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Unread December 2nd, 2019, 06:35 PM   #1
zorbio
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Process sequencing using Allen Bradley

I have a process that has smaller processes, but I am not sure how to best utilize the ladder logic in this situation. I want to make it somewhat modular so that its easier to change things if needed down the road, and with safety in mind.

I assume using SQI/SQO from the Allen Bradley library is the best route to go, but I cannot seem to find a solid way to integrate them, or if I should ignore those functions?


Is there a ladder logic **** type place that I can look at to get inspiration?
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Unread December 2nd, 2019, 06:55 PM   #2
Paully's5.0
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Quote:
Originally Posted by zorbio View Post
I have a process that has smaller processes, but I am not sure how to best utilize the ladder logic in this situation. I want to make it somewhat modular so that its easier to change things if needed down the road, and with safety in mind.

I assume using SQI/SQO from the Allen Bradley library is the best route to go, but I cannot seem to find a solid way to integrate them, or if I should ignore those functions?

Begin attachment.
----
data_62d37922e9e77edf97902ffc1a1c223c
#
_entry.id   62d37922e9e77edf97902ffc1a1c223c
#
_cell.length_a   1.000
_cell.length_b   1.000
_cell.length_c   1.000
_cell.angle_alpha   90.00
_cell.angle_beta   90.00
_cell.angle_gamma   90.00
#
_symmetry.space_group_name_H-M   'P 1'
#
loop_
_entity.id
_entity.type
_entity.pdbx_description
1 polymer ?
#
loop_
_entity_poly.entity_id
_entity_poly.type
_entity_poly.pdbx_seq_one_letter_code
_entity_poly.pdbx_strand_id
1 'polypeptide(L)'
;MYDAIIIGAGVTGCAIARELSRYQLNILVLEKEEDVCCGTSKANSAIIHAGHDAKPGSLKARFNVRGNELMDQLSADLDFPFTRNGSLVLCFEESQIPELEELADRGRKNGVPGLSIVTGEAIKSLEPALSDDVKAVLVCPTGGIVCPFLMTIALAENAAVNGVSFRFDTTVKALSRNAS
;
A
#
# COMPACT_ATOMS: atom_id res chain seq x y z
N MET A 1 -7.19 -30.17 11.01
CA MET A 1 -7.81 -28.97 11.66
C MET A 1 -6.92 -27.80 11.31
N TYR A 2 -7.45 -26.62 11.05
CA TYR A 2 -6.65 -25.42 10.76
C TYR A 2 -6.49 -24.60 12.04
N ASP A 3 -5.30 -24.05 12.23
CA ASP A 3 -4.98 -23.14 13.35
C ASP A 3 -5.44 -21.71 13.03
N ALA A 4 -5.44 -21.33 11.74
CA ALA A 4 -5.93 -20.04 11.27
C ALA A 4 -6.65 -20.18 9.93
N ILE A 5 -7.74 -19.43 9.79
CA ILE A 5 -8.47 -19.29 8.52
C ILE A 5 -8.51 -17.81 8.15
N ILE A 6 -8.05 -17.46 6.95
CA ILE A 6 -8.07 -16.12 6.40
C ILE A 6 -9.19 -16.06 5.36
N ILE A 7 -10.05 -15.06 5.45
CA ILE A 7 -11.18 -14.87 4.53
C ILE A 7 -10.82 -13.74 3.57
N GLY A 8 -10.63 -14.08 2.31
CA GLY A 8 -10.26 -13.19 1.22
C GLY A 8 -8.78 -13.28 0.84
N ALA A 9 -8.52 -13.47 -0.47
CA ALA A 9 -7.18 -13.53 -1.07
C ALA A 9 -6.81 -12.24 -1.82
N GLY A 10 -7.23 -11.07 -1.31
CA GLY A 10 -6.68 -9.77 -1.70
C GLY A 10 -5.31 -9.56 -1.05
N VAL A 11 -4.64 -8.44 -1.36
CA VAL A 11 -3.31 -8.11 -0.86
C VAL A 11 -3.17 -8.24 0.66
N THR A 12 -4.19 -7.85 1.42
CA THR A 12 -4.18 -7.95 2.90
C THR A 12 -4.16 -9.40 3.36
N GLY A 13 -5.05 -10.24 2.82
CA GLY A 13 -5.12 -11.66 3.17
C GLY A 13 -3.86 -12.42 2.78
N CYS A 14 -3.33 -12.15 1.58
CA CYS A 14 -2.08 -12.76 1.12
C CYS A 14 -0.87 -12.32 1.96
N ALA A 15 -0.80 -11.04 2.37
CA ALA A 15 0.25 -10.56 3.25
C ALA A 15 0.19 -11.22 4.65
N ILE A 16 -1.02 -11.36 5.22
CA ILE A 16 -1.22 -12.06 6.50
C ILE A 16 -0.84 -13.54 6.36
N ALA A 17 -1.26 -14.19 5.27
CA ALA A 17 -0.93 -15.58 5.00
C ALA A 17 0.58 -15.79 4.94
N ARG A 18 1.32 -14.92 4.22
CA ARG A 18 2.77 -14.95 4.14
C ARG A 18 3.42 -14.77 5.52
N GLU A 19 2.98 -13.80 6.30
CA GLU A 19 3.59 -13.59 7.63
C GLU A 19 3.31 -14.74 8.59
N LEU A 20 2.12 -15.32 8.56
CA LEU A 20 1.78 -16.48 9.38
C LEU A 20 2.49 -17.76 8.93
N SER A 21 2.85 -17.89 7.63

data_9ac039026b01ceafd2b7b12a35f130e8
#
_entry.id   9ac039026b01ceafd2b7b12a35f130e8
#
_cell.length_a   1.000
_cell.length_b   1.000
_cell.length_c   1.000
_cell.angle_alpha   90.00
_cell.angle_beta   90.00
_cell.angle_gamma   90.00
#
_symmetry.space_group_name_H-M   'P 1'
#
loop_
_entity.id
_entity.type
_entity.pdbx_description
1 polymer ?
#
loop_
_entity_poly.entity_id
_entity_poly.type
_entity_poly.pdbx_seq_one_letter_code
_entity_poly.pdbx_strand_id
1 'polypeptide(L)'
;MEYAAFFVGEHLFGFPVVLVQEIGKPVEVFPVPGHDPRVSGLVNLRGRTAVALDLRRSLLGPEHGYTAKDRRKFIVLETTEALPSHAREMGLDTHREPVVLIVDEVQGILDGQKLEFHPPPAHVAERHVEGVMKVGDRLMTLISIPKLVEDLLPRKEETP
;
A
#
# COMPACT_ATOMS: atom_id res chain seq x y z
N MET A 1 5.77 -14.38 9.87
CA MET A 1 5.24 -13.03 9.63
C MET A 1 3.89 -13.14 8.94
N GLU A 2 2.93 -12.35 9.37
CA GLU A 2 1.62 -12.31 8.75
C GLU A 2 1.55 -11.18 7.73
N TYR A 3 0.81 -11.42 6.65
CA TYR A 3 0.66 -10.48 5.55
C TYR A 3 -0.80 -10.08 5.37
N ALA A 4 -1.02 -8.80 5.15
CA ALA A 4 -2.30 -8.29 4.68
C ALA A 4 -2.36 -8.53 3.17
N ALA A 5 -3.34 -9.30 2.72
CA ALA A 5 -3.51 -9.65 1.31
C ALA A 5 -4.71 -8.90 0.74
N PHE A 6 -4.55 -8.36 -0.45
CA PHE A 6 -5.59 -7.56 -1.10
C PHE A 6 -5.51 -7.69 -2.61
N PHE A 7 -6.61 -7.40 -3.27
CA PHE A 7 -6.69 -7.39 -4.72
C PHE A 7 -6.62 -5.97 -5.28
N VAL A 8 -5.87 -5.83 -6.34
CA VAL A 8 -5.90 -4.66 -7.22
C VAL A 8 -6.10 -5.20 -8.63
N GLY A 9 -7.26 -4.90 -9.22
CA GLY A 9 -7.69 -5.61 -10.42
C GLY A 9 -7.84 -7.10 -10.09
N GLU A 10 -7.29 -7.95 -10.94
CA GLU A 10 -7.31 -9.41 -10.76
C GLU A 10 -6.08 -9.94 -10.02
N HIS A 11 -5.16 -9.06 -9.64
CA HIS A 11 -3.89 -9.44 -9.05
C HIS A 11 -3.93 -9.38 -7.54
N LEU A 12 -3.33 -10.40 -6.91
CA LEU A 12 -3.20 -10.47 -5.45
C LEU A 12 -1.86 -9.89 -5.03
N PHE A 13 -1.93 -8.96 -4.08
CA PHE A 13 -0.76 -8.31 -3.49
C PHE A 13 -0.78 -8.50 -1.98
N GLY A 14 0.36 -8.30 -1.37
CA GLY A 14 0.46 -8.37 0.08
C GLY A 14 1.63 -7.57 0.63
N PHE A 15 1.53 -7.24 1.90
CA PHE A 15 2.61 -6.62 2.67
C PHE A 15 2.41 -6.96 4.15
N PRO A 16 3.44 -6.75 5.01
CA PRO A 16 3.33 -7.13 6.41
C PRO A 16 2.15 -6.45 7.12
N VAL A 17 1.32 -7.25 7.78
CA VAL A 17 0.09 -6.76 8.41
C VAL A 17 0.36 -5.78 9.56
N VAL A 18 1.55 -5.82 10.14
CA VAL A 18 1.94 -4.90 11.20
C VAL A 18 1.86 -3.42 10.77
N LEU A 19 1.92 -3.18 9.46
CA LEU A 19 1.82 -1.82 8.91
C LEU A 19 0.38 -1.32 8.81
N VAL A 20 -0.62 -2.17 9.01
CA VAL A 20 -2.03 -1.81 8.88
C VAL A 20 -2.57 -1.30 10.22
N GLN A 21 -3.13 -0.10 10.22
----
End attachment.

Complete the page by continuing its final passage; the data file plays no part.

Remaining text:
Is there a ladder logic **** type place that I can look at to get inspiration?
SQI/SQO...lol the ol' college traffic light problem. If you are using ControlLogix/ComplactLogix platform then my go to is using Rockwell's Phase Manager and applying batch (ISA-88) principles. This won't tell you how to write ladder but it does help break down the processes and show how you can create modular pieces of code in a "standard" way.

Give this a read.
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Unread December 2nd, 2019, 07:17 PM   #3
zorbio
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I like the idea behind the Phase Manager, what I don't like is that it seems like it is DLC versus part of the ControlLogix package. I guess if the price is right I don't mind using it.

I have a Java background so writing the logic isn't the problem for me, its just organizing it in a way that is easy to work with and not ridiculous. Granted, java is quite ridiculous in its own right...

Thank you for the FOMP book quite a good read thus far!

Last edited by zorbio; December 2nd, 2019 at 07:45 PM.
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Unread December 2nd, 2019, 08:35 PM   #4
saultgeorge
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I may not understand exactly what you're trying to accomplish, but perhaps some AOI's are in order. Easily changed, and can be placed anywhere in the main logic. Hope this helps.
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Unread December 2nd, 2019, 08:48 PM   #5
harryting